Papers in the first session (by Farah Said, Lahore School of Economics and Muhammad Meki, University of Oxford) focused on investigating demand for innovate microfinance products with hard and soft commitment devices and provided promising evidence for the potential of shared-ownership microfinance contracts to help stimulate investment among growth-oriented microenterprise owners. In the second session, Saad Gulzar (Stanford University) focused on electoral quotas as complimentary institutions to anti-poverty development programs and showed that quotas yield significant benefits to targeted minorities, improve overall program implementation while groups that are relatively privileged do worse, contrary to the expectations of affirmative action skeptics. Luke Sonnet (University of California, Los Angeles) presented results of a field experiment conducted with members of a provincial assembly to improve political communication between constituents and their incumbent legislators.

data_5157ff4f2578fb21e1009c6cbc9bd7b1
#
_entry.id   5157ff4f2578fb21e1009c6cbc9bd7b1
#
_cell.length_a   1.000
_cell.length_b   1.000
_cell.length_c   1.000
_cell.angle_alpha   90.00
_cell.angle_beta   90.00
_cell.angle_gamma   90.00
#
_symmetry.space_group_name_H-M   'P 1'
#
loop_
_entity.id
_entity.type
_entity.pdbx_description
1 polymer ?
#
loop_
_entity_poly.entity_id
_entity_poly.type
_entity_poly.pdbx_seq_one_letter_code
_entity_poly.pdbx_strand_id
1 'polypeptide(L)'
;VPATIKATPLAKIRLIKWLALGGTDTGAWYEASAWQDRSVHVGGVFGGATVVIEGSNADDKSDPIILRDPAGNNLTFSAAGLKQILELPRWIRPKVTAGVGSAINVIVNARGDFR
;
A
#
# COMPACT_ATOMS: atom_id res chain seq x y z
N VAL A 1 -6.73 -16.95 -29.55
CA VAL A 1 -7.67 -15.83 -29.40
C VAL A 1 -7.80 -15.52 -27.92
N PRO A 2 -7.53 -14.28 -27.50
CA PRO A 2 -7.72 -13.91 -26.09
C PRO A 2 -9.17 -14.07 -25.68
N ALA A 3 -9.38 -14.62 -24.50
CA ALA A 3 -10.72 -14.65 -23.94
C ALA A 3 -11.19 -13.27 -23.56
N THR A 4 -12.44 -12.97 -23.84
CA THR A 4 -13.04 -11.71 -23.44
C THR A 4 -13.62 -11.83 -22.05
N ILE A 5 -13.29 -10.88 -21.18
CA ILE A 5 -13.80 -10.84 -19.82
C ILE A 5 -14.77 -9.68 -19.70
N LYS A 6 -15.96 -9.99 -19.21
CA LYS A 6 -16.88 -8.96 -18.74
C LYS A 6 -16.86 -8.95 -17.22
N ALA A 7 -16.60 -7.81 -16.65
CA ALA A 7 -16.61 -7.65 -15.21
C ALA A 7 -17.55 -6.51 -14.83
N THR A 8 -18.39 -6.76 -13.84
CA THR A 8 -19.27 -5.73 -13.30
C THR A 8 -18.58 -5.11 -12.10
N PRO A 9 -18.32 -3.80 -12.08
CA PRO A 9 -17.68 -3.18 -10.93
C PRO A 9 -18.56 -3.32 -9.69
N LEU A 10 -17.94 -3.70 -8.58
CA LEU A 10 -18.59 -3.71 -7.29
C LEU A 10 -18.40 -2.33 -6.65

Papers in the third session on gender focused on the impact of (i) easing credit constraints for aspiring female entrepreneurs, (ii) institutional reforms on de facto women’s rights and (iii) gender gap in the returns to tertiary education in Punjab, Pakistan. Speakers in this session included Mahreen Mahmud (University of Oxford), Katherine Vyborny (Duke University) and Zunia Saif Tirmazee (Lahore School of Economics). All the papers received valuable comments from the discussants that included Hadia Majid (LUMS) and Ayesha Ali (LUMS).